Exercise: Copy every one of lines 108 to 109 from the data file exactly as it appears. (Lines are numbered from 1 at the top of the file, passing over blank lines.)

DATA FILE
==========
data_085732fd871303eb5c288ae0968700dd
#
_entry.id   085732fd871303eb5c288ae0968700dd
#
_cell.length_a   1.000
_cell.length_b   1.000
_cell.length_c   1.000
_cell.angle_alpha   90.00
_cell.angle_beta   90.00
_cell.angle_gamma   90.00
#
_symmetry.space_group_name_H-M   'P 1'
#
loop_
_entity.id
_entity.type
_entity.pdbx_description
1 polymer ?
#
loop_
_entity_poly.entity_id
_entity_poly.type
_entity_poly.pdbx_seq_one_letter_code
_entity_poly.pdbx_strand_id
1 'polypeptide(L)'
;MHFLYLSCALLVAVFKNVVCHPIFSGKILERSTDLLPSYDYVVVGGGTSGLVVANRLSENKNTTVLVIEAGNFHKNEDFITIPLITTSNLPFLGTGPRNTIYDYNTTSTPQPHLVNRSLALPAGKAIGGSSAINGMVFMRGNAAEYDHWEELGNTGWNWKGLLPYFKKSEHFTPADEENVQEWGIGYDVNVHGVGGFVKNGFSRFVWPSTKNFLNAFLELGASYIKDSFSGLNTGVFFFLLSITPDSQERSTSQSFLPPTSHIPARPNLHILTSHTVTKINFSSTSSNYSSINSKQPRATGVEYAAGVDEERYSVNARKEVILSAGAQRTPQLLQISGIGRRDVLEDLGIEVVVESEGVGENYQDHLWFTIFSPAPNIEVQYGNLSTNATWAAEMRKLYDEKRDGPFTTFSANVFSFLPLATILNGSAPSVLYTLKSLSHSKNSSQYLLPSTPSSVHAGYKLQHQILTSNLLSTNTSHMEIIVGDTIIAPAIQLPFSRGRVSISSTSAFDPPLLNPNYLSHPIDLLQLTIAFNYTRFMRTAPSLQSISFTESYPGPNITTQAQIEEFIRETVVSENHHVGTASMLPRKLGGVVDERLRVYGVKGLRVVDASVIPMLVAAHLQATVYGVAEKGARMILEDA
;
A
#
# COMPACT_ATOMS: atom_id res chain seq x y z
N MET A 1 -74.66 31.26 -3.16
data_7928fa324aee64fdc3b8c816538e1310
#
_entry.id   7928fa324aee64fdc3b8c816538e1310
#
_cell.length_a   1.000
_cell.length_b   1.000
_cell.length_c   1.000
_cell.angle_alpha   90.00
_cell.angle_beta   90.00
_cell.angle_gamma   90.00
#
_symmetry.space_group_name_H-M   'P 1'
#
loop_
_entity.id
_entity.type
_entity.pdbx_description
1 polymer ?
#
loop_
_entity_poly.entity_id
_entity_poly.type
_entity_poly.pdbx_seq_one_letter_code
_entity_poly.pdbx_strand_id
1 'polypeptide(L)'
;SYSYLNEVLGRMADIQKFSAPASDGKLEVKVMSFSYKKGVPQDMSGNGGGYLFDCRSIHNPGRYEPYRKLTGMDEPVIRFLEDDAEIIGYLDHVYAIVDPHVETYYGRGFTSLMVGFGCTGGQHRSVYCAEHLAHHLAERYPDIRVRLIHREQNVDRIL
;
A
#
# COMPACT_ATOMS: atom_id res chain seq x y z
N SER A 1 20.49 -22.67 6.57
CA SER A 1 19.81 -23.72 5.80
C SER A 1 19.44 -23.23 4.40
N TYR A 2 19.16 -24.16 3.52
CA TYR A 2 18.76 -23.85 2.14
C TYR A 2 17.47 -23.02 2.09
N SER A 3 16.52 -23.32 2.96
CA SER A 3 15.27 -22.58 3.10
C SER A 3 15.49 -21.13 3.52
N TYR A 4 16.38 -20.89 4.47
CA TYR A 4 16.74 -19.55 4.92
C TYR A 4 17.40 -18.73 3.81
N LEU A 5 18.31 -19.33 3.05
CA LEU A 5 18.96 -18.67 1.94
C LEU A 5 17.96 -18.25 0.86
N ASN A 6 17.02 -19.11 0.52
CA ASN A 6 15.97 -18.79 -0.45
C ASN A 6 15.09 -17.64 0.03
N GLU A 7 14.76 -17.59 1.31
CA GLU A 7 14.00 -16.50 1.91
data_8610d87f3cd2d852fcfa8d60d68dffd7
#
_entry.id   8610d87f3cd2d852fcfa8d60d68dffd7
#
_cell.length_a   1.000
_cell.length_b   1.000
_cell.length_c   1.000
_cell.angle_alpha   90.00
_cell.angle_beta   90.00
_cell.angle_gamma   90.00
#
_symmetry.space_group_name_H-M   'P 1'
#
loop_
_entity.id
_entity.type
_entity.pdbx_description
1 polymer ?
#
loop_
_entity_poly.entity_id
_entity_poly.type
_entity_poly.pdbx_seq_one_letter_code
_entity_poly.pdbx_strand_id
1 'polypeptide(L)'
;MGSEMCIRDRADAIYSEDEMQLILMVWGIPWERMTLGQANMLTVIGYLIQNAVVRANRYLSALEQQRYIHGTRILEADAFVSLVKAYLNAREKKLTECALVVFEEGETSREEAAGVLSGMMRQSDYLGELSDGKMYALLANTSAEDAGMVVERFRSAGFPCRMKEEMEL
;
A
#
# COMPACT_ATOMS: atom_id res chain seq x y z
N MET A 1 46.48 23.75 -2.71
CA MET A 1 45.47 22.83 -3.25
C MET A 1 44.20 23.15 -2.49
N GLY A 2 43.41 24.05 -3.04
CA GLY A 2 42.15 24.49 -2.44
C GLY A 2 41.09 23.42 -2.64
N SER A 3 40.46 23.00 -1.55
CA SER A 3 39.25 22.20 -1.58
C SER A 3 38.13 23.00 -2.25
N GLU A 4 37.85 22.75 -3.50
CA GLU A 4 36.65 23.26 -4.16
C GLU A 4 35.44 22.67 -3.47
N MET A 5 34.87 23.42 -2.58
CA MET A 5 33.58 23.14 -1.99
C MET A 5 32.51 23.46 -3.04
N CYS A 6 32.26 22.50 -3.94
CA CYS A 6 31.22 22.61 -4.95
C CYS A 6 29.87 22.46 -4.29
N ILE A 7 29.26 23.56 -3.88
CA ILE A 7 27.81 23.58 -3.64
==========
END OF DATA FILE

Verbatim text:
;
A